Illusion: A Tale of the Mind (PC) Review

By Adam Riley 27.06.2018

Review for Illusion: A Tale of the Mind on PC

Playing with shadows is something that everyone has done in their lifetime at some point or other, more often than not linking thumbs and using both hands in front of a projector to make a butterfly shape that flaps about, or even a simple crocodile snapping away along the backdrop. It is simple fun, but can actually be translated extremely well to videogame format, as proven by the fantastic A Shadow's Tale on Wii. Now, Frima Studio is going one step further, playing with numerous concepts that will twist your brain around and around, as well as test your mettle in Illusion: A Tale of the Mind.

The core concept is so impressive, with a young girl named Emma being driven around various locations, interacting with her surroundings, manipulating angles, light sources, different shapes, and even coloured switches to help progress to the next area. Rather than this merely being a one stage and done situation, though, the developer has interwoven a story that is...well, somewhat intriguing and plenty confusing in equal measure. Emma is somehow in her father's psyche, where another chap resides as the main evil that is trying to steal away mother/wife and cease Emma's existence. It carries the action along well enough for the most part, but there are times where it gets super creepy with a large, scary eyeball covered in what looks like tar chasing after Emma on several occasions, and then it goes a bit too far to the other extreme, becoming rather tiresome as more exposition on the relationship triangle element is provided, and sadly the father's accent is such a thick French one that relying on the subtitles is necessary at times.

Screenshot for Illusion: A Tale of the Mind on PC

Those story elements are where Illusion: A Tale of the Mind stumbles slightly. The rest of the game is wonderful, from the presentation to the clever gameplay tricks, although it does also sometimes rely too heavily on coloured switch hitting towards the end, plus there is a frustrating chapter that revolves around Emma's little floating rabbit companion alone, merely zipping around a maze-like area, hitting more switches, and even just going through endless doors in a catch-Emma scenario. What was originally a highly engaging puzzle adventure, and still manages to keep its head above the water, does become a bit of a chore as time passes. Thankfully, everything is over at around the four-hour mark, so it does not outstay its welcome by much.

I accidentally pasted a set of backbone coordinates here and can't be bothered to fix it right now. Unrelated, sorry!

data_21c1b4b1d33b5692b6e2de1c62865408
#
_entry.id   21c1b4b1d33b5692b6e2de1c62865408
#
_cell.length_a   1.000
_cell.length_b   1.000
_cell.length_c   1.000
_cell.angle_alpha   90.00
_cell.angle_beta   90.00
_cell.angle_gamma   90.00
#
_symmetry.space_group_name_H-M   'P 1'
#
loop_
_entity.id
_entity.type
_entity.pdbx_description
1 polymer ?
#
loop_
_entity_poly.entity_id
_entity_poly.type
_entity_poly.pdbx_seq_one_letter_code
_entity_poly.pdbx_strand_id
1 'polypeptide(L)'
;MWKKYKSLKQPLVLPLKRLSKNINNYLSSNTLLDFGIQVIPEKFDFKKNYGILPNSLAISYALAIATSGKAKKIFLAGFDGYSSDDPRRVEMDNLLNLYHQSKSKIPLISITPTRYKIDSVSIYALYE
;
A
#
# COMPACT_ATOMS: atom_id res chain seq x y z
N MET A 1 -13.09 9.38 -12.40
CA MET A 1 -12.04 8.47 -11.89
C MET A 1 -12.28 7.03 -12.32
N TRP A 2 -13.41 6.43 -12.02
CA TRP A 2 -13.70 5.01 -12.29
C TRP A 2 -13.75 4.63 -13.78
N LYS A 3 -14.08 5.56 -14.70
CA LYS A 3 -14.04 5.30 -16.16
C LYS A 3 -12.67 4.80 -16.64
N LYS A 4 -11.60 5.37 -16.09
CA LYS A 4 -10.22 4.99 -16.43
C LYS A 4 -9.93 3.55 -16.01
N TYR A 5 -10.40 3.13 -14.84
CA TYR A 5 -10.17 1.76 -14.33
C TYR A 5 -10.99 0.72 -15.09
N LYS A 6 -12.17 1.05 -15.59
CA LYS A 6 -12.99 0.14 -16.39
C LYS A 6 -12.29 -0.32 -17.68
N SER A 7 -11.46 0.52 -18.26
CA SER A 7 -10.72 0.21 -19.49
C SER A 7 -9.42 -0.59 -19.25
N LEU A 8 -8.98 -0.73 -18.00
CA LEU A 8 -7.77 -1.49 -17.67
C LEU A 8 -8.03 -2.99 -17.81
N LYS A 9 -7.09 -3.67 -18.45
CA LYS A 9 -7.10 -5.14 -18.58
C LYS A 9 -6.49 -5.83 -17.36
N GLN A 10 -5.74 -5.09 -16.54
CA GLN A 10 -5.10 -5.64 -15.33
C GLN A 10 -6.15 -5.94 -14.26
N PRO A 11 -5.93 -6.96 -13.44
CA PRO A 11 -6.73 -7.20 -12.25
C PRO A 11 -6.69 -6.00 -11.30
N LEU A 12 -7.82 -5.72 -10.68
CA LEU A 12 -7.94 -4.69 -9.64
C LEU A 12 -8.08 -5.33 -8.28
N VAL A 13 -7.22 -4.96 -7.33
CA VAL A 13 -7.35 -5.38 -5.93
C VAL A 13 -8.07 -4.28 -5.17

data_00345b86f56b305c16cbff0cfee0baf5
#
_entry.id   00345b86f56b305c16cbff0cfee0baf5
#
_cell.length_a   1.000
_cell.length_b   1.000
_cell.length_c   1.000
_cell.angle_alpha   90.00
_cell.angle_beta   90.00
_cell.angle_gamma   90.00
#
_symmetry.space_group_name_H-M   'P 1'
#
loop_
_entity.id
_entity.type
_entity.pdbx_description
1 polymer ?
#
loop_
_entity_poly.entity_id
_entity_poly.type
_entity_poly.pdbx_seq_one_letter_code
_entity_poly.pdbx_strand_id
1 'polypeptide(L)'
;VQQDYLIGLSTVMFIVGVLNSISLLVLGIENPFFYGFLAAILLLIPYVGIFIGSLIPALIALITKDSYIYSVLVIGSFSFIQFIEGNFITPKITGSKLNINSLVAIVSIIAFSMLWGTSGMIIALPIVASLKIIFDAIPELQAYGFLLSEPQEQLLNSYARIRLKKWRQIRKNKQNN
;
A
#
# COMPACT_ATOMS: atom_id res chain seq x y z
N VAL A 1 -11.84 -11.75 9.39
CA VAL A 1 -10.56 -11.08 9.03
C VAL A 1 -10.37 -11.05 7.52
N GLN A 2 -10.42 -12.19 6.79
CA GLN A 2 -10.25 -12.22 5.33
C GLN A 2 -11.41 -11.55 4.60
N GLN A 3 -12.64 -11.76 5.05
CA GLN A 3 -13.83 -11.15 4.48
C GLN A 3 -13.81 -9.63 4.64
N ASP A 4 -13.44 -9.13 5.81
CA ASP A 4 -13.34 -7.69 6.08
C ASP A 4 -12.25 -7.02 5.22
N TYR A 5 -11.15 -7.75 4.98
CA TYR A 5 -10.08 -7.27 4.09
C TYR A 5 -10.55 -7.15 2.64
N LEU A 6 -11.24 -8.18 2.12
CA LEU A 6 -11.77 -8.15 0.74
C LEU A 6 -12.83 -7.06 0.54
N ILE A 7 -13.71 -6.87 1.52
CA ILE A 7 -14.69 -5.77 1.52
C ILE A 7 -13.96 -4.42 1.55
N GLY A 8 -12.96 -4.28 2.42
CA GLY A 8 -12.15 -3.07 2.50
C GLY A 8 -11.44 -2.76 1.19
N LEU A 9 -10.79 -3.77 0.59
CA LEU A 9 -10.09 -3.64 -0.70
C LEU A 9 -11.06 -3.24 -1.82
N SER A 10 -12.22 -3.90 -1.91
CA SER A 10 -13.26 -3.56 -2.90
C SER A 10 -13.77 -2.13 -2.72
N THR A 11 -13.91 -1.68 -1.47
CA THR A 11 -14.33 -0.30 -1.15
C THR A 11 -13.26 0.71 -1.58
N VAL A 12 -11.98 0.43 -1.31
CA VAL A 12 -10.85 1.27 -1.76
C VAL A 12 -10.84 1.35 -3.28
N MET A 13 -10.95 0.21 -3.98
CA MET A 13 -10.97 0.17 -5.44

Focusing on rotating objects to cast shadows to form a particular object, changing the orientation of seemingly random paraphernalia to craft devices to help out Emma's spirit form out, and even some smart applications for boss battles, whereby panels must be shuffled around to allow lights to be spun around, tweaking ever so slightly to cast light upon the darkness - these are the areas where Illusion blows your mind. Kudos to the developer for trying to bring some emotional investment to the table, but it bogs itself down too much on that front to be a worthwhile addition, instead proving to be the main aspect that hold this experience back from greatness.

Screenshot for Illusion: A Tale of the Mind on PC

Cubed3 Rating

Rated 6 out of 10


Illusion: A Tale of the Mind is a marvel to look at and enjoy from a puzzle standpoint. However, it starts to bog itself down with a quirky storyline that carries the action along well enough to start with, but becomes increasingly convoluted and eventually downright boring, to the point where the ending will leave most sighing with relief, which is a massive shame as the core gameplay is very intriguing to start with, but is dragged down by an over-reliance on switch-hitting towards the end.









C3 Score

Rated $score out of 10  6/10

Reader Score

Rated $score out of 10  0 (0 Votes)

European release date Out now   North America release date Out now   Japan release date Out now   Australian release date Out now   


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